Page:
By Jesse Marx
By Chris Parker
By Jake Rossen
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By Michelle LeBow
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By CP Staff
There's also the most basic appeal of a houseboat: the simple economics of it. Getting onto a boat costs less than getting into a house: Houseboats can range from $500 for an engine-less fixer-upper to $250,000 for a historic two-story. And the living's cheap: Live-aboards don't pay property taxes, and their slip fees — the marina equivalent of rent — come in around $5,000 annually for an average-sized boat.
"You do get some people that look at it as a cheap lifestyle," says Roger Anderson, the manager at the SPYC. "Frankly, you get some bums."
But in Anderson's 16 years running the marina, he's also come to see the kind of people who are drawn to houseboats as he would a diverse city block.
"You have wealthy people, you have poor people, you have people at the high end of society and people that are barely surviving, you have mentally ill people, you have handy people, you have helpless people," he rattles off. "It's a microcosm of the world at large."
For most of the about 50 people in the Twin Cities' houseboat community, the attraction of the live-aboard life is little bit of all those things, but also something else — something less easy to put a finger on.
Kramer's own explanation is in his boat's name. The bow reads, in proud gold lettering, "Carl G. Jung," after the psychiatrist who pioneered the study of dreams.
MacLeod hasn't yet painted a name on the side of his boat, but he knows what he calls it: Sanctuary.
When Bruce Klaenhammer walks down the dock at the SPYC, he waits for his neighbors to wave first.
That's the informal rule about greetings in a neighborhood where boats float port-to-starboard with each other: To preserve some privacy, the person on the boat chooses whether to say hello.
"It's a gauntlet to go down the dock, petting dogs and talking to people and seeing how their guitar playing is going," Klaenhammer says. "You don't find that in most neighborhoods."
In the marina, one person's business is everyone's business: A live-aboard can hear his neighbor turn on his sink, or watch his neighbor's TV as easily as his own. On nights when Dancing With the Stars is on, the women at the SPYC cluster on one of the boats to tune in together, while the men stream over to a separate boat to have a drink.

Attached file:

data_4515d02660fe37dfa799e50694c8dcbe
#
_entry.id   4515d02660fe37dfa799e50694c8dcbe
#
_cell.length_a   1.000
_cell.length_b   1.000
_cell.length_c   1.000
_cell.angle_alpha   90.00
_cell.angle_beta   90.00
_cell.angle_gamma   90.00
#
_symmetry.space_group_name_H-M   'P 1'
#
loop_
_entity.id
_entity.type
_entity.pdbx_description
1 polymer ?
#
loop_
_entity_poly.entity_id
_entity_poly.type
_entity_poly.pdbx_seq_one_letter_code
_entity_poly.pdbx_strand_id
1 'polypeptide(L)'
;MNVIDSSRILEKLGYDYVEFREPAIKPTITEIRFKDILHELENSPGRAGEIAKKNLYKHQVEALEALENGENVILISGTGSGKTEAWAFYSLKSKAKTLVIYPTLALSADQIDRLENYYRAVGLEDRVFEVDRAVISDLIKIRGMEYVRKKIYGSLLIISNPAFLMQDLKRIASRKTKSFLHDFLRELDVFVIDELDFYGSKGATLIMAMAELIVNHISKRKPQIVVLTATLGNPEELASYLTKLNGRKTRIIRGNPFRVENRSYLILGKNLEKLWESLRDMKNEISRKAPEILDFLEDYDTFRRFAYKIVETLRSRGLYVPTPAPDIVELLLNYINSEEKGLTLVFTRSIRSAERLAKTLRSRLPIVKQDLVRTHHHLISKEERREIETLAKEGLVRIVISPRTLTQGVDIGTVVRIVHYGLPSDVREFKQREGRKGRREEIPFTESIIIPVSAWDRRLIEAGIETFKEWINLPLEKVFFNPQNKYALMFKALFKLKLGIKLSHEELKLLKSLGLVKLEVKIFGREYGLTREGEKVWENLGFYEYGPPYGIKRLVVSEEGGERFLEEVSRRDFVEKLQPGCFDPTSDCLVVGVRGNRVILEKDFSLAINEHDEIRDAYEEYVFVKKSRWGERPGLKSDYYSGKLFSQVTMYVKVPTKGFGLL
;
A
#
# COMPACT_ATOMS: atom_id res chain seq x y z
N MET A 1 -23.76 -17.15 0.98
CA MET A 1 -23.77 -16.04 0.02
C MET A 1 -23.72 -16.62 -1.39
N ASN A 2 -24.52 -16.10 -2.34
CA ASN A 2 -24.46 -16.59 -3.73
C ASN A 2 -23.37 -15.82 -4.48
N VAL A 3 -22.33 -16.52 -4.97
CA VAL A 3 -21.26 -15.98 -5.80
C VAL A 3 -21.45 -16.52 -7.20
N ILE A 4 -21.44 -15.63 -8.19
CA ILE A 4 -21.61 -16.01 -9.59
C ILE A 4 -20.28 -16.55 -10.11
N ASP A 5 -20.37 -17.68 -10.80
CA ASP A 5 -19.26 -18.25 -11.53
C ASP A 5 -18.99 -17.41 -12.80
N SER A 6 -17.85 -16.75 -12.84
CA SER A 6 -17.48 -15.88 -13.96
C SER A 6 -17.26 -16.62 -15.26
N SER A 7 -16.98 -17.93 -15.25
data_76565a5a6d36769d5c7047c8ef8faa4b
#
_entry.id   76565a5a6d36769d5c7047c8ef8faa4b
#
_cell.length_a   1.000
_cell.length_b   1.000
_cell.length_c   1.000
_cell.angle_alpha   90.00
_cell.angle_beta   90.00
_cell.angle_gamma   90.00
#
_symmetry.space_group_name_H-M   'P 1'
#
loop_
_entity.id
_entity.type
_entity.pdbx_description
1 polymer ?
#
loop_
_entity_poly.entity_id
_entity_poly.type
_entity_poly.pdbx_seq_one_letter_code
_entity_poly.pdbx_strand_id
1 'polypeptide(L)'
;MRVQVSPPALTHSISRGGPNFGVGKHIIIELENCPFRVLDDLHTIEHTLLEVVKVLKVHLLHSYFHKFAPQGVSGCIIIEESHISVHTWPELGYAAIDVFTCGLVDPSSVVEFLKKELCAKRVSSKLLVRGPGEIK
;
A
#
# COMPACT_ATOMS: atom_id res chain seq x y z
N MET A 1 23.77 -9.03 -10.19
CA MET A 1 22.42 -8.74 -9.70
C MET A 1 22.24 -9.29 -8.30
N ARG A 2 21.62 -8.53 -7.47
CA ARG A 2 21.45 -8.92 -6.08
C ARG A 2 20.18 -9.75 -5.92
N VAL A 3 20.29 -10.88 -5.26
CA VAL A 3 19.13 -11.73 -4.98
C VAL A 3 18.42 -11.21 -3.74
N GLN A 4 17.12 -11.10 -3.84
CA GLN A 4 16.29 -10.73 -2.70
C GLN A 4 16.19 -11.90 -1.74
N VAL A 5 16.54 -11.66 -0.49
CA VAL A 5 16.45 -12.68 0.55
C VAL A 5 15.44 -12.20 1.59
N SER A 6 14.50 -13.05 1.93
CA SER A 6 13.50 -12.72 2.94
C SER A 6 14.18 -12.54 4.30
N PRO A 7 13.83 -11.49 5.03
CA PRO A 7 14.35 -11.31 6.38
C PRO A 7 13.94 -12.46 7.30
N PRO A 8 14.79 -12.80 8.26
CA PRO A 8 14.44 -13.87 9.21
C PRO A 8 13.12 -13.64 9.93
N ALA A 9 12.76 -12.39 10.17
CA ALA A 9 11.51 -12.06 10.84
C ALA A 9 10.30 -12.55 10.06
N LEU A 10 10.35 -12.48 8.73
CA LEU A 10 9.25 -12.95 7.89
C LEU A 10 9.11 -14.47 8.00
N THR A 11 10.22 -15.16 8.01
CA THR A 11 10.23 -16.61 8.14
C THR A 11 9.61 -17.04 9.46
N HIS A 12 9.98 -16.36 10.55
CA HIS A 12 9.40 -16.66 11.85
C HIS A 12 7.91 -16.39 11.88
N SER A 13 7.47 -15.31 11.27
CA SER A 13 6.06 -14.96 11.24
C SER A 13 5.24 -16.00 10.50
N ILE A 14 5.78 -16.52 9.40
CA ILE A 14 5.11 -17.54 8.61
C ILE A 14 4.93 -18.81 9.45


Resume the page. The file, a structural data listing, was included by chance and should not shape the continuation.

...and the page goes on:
"You're living in a neighborhood that is more closely knit than a trailer park," says JP Lindrud, the manager at the Watergate. "Your boat is literally three and a half feet from your neighbor. That's a tiny yard."
For Virgil Amsden, his neighbors in the marina have come to be more important than the boat or the water.
Amsden has had boats as long as he's been married — 52 years — but since 1987, he has anchored at the Watergate. Most of the time, his boat doesn't leave its slip.
"The thing to me now is certainly not the boat ride," Amsden says. "It's the gathering of the community, and the friendships that we've developed over the years."
Instead of getting out on the water, Amsden organizes events for the Watergate's yacht club (mascot: the Watergator), leads boating safety classes, and enjoys people-watching on his dock.
His sons grew up on his boat and now have boats of their own. His daughter died of breast cancer a few years back. At her funeral, the Amsdens' dock neighbor — a pastor whose boat is named "Holy Bucket" — gave the eulogy.
Like Amsden, Klaenhammer likes a lot of things about life in the marina. He knows the "crazy little birds" that come by and eat the spiders that burrow into the dock, as well as the mama and baby beaver, and the stray kitty who lives in the pile of logs on Raspberry Island. But above all, he likes the people.
"You can live this close and still be left alone," he explains. "But I wouldn't think that it would anything less than appropriate for me to join a neighbor's party."
Klaenhammer's had boats for "50 years," he guesses, starting with a block of Styrofoam with plywood glued to the top that he and a buddy used as a swimming platform after they realized it didn't sail. He moved aboard in 1993 "to live a simpler life," he says, though he later mutters something about a woman.
The boat he's on now has 38 feet of length, 160 square feet of living space, and a round bottom conducive to rocking in the marina's river harbor. "Feel that?" Klaenhammer asks, as his house sways. "That's the positive buoyancy."
On a sunny Sunday afternoon, Klaenhammer sits on his back deck sipping white wine, overlooking the downtown skyline, and demonstrating that no rule is hard and fast.
"Hey, Peter!" he shouts when his neighbor appears on his deck with a book. "Want some cheap wine?"
On the coldest nights during her first winter at the Watergate, Dawn Brodey's equipment and insulation weren't enough to keep ice from forming around the boat's fiberglass hull.
So in the middle of the night, she woke, bundled up, and grabbed a 30-pound steel pole to smash the ice and push the chunks away from her boat to keep them from re-freezing. After the 40-minute ritual, she slid herself underneath the plastic wrap around her boat to climb back underneath her frozen blankets and try to catch some sleep.